Are Wired or Wireless Home Security Systems Better?

Whether a wired or wireless security system is better will depend on what you need from a security system. Hardwired alarm systems have an edge on reliability, while wireless systems provide a more streamlined installation and can be used in places where wired systems can’t.

So what makes a system wired or wireless? A home security system’s network of sensors, along with the control panel, connect and communicate with the outside world via either a cellular or landline connection.

More specifically, a fully wireless system uses individual sensors throughout the home that communicate wirelessly to the central control panel, typically using radio frequency technology. The control panel will then communicate wirelessly to the outside world using a cellular uplink. Essentially, your system will have a cellphone of its own. On the other hand, a fully hardwired alarm system connects the sensors to the control panel with a network of wires (concealed within the walls and floors of your home) and then to the outside world using your home’s telephone line.

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A security system can be both hardwired and wireless. That means the system can have either a wireless sensor network and control panel with a hardwired landline connection—or hardwired sensors with a control panel connected to the outside world via a cellular connection. The most common setup combines the two, with a hardwired telephone line as the primary connection and a cellular backup in case the phone lines go down (or are cut). But these days, not all homes have an active landline.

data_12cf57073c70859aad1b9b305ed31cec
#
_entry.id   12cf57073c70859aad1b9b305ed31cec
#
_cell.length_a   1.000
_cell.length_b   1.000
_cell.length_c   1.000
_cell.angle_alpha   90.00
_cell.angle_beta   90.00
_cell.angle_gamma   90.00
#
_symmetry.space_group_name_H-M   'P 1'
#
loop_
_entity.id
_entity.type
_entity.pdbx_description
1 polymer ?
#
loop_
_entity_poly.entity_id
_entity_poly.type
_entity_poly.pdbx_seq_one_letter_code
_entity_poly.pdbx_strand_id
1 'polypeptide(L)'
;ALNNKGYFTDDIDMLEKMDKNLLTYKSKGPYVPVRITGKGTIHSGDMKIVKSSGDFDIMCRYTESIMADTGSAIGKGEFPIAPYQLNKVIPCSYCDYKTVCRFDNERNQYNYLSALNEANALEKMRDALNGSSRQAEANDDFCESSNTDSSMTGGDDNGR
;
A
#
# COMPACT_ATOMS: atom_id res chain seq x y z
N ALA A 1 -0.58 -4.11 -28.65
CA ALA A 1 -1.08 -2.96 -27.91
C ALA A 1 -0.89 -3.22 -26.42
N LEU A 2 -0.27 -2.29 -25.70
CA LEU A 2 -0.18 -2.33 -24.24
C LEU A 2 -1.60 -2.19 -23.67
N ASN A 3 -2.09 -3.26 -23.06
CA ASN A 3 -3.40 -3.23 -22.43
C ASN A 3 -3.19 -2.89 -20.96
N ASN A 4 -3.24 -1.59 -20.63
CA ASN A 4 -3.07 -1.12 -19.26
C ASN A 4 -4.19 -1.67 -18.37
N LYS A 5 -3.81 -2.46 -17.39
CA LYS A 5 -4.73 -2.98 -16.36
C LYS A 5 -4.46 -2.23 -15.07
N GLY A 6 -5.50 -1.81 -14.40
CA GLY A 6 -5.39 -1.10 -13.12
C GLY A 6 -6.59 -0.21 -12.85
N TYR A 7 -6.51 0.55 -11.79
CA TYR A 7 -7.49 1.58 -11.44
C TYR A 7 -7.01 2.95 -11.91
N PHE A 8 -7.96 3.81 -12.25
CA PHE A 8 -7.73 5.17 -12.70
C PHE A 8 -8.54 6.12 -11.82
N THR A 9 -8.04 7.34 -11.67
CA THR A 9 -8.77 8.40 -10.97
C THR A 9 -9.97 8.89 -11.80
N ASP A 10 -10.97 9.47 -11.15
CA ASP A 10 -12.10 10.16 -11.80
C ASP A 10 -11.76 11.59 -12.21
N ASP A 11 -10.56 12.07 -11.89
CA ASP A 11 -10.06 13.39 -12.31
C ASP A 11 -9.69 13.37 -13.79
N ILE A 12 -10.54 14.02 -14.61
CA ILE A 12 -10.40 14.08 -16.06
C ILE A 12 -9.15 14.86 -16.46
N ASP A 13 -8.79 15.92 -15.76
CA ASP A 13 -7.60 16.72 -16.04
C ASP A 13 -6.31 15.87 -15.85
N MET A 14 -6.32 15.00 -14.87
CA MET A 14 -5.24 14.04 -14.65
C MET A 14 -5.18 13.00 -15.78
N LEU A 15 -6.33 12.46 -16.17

Within the home, the advantages and disadvantages of wired versus wireless security systems come down to two issues: installation concerns and performance differences.

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Wireless

If your home doesn’t have a security system pre-installed, wireless systems can solve several problems. You won’t have to worry about drilling holes or making other modifications, so wireless is an attractive option for renters, historic homes, or buildings with significant interior brick, stone, or marble construction. Renters or homeowners who change residence will also be able to take advantage of the portability of most wireless systems—simply disconnect and reconnect at your new address. Frontpoint is a great option for those who are interested in a portable home security system. Frontpoint requires DIY installation, but if you’d rather have someone install the system for you, Vivint is another good wireless contender with professional installation.

The potential drawback of wireless is its reliability. Just like Wi-Fi routers or cellphones, wireless security systems are subject to various types of interference, that can cause your sensor to fail to respond or to respond unpredictably (for example, triggering a false alarm). Electromagnetic interference can come from many other devices, including baby monitors, remote controls, power lines, microwave ovens, and fluorescent lighting. Structural interference comes from walls, floors, ceilings, or things like metal filing cabinets. However, these issues are rare. To help counter potential issues, each wireless sensor contains its own battery, which works great, especially in a power outage. Just make sure you stay on top of changing out your batteries so you know they’re always operating at peak performance. Additionally, wireless security systems are quite safe—to learn more, visit our wireless home security systems page.